You really missed it. The contest was so organized, smooth and pleasurable be that I’m still in shock. Never could have done it without Tay’s help. The judging system that she started was very fair and incredibly quick. There were no dissenters, every one that I asked felt that everyone placed as they should have, forgive my broken English. I imagine that Tay and Jo will give you an accounting, so I’ll be grief (good brief!!) Compared to last year the weather was very similar. Started at ten and went to 12:45 during which time we covered 2 Heats (2H) 12 and under, 3-15, Women’s Div. 6 of em, and finals for each division. Handed out shirts to those who had competed and broke an hour for lunch. Resumed at 2:00 and did 3H 16-18, 19-21, lH 22-26, 1H 27 and up, and an overall mens final involving 2 from each heat ages 19 -26. Tay and I took the overall and division honors which 1 have some minor guilt twinges about but 1 am relieved to win it after losing to Scott W. the first year. Toward the end the condition were degeneration and the mens overall was a very impromptu, almost canceled for lack of judges, loose and enjoyable Jam session. Handed out prizes shortly after (about 5:30) to the few remaining people and had the draw for the Morey Boogie (but you had to be there to claim it) The crowd loved it as we drew about 10 slips before finally giving it away to Ray Williams. Late that night before the contest Jamie and 2 friends wandered in and camped out in the loft so they got to see the contest the next day. Jamie was looking rather haggard and doubled over but still pretty good so soon out of the Hospital. Glad that all happened before you went to Switz. Will work hard M T W and fill all my orders and then take 3 days off perhaps 4 and look for wavea outside of Orange Co. Though I’d gladly trade places with you for a few days. AAAWHOOOHAAA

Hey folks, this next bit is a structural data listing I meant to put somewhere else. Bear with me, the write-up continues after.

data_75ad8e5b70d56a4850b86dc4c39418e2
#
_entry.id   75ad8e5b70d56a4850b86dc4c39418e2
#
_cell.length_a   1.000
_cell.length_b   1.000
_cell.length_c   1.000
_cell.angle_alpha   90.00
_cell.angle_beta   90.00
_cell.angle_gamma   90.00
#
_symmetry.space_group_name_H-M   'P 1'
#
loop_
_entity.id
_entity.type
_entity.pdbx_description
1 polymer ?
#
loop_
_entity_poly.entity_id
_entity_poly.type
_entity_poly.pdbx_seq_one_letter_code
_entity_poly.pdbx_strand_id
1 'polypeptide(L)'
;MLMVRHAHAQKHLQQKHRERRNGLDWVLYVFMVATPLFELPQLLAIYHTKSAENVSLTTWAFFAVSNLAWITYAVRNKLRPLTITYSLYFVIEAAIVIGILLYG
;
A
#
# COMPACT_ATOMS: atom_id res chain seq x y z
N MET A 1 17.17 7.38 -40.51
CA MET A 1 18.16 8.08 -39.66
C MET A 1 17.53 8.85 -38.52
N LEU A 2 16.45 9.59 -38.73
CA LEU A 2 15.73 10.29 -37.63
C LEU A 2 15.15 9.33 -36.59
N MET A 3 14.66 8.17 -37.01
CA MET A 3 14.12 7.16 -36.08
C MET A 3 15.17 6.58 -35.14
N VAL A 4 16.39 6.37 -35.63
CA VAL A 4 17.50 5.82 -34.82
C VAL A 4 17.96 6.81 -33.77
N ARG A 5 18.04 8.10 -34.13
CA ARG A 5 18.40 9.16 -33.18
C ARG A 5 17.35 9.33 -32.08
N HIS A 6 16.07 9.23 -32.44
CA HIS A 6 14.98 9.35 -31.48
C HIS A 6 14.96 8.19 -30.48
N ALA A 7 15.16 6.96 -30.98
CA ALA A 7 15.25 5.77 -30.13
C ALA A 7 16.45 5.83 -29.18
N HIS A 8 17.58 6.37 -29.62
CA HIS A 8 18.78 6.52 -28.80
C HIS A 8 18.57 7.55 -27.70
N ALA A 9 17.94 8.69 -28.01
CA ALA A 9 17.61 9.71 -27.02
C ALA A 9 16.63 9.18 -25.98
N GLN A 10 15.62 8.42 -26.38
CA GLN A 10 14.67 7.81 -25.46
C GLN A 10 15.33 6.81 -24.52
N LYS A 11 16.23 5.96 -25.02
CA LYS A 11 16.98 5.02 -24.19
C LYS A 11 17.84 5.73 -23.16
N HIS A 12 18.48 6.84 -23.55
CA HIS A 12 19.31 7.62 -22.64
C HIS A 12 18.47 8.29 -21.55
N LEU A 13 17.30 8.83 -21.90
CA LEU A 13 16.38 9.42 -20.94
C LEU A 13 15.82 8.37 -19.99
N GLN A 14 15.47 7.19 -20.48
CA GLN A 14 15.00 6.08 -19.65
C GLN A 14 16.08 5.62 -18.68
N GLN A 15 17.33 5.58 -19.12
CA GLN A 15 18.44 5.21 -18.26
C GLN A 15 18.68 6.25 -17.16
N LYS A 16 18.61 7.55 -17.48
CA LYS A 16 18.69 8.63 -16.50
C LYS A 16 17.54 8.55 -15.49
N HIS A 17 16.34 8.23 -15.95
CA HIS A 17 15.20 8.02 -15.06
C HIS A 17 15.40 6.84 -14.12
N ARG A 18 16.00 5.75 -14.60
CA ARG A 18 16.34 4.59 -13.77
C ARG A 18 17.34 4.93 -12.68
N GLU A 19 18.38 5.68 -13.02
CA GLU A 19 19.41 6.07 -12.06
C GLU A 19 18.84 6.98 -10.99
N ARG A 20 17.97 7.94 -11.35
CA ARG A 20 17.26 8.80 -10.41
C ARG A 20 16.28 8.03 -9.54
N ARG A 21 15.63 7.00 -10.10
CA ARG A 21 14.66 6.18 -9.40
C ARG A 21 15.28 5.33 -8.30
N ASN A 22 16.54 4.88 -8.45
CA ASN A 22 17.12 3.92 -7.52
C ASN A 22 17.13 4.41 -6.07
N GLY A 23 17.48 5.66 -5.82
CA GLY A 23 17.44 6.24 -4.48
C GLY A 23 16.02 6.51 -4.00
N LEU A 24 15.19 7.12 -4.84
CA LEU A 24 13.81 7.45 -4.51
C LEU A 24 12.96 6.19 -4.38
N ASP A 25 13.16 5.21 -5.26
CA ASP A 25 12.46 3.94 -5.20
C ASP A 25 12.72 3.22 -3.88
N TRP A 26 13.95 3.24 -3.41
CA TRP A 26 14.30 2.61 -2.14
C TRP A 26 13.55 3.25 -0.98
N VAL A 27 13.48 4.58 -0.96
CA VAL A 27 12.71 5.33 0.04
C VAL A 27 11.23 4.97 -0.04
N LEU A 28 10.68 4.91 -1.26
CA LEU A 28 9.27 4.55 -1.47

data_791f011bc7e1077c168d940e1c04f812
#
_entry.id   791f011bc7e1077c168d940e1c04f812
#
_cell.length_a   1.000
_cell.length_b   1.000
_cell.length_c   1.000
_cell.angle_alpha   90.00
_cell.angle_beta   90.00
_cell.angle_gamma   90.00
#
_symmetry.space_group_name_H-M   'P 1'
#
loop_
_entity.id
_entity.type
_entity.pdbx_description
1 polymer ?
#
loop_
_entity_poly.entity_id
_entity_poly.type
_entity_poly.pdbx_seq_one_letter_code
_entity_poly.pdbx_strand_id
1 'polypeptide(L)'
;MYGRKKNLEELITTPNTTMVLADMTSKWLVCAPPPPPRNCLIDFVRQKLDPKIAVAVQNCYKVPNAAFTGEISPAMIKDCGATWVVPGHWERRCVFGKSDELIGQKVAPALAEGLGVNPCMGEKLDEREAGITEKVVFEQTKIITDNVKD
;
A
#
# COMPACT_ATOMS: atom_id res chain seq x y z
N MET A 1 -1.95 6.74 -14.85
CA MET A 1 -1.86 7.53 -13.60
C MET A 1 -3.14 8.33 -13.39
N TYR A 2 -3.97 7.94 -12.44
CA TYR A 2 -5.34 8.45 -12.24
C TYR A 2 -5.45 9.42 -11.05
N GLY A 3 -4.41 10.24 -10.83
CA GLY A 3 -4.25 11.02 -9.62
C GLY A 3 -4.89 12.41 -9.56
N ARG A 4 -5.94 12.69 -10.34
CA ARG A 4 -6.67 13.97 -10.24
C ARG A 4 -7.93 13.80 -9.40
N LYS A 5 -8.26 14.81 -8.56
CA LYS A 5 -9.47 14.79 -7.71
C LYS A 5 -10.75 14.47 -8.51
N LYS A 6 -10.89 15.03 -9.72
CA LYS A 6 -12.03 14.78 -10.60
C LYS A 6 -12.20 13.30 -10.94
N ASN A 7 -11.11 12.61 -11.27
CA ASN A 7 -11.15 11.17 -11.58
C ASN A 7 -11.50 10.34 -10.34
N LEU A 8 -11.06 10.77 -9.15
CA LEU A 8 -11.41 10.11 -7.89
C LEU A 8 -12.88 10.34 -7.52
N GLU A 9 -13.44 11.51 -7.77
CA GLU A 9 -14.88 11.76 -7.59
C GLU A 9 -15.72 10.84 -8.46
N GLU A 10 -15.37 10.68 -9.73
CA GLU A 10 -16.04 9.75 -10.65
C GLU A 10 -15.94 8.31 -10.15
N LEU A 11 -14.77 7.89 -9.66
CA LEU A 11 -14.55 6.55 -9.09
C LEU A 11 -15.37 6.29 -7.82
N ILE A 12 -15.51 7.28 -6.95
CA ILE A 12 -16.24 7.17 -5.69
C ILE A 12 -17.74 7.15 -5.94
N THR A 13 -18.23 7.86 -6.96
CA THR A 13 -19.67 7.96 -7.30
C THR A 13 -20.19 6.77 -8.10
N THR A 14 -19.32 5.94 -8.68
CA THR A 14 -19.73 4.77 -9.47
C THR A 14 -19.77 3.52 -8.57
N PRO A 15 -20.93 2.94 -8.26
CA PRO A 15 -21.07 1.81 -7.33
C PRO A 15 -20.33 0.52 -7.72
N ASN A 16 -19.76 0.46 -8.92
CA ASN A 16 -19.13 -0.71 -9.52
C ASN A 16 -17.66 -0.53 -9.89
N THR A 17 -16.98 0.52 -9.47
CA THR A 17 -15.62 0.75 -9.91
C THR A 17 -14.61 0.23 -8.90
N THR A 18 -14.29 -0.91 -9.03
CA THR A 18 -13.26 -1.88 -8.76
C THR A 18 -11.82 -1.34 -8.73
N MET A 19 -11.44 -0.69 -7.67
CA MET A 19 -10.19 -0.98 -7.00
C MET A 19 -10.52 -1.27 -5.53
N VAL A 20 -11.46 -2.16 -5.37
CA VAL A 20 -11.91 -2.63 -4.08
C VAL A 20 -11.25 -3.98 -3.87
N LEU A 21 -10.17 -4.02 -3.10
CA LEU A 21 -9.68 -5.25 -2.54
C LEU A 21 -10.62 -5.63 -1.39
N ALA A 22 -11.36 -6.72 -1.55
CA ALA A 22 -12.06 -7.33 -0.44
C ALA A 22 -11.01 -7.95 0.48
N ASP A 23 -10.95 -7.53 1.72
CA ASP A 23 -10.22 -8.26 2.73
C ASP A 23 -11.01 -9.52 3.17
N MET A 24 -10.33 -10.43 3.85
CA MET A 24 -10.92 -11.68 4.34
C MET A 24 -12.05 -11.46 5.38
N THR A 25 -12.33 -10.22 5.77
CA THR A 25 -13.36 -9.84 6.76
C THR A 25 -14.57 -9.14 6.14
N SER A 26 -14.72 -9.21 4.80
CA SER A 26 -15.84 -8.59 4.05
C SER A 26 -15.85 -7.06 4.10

Sam is very well behaved and healthy, she’d send her love but I have to watch the weight of this letter.
Tay is my oldest sister, and she came from a gymnastics background, so she proposed the simple 10 point scale for each wave. And Jo is my older sister.
Jaime was my cousin from out Redlands way. I think he had a run in with a bad mosquito that gave him spinal meningitis or something heavy like that. He passed away a few years back.
Ray Williams is the core of the Victoria Beach scene from the 60’s and going on strong still. Was skimming way before I arrived at Vic. Surfed all over Mexico, knows everybody from the earliest days of Laguna, still a competitor in the annual Vic V-ball tourney on Labor Day weekend. One of the luckiest SOB’s I know.
My Mom and Dad were taking a trip of a lifetime swing thru the alps, hiking from one hut to another each day.
Sam was their Bassett hound, and the nicest canine love machine ever. Of course food is always most important to these friends of man.
This letter is postmarked August 22, 1979. Air Mail Par Avion Aerogramme and mailed to Scheidegg, Switzerland.
Contest equipment: 4 beach chairs.
A few, (5 , 10?) years back I was invited to speak to the students at Thurston Junior High on the subject of my career and what I had learned in the process. I was rewarded many times over by 20 or so nice hand written notes collected by the teacher after the experience was concluded. Here is just one, you may recognize the last name.
Dear Tex Haines,
Thank you so much for coming to career day at Thurston. I really enjoyed your presentation. The advice “be fair” was really motivating. You inspired me to become a better skimboarder. That was so cool! how you explained how to make a skimboard. That really helped me when you gave us advice on how to be successful in careers. Thank you, and I will see you at the beach!
This is what we are here for. To make the world a better place. To pass on our knowledge of what worked for us, to those that are still trying to figure it out. It has been my pleasure and deep satisfaction to try and do that.
And my goal for this blog is to be helpful to the skimboarding community and to my fellow man.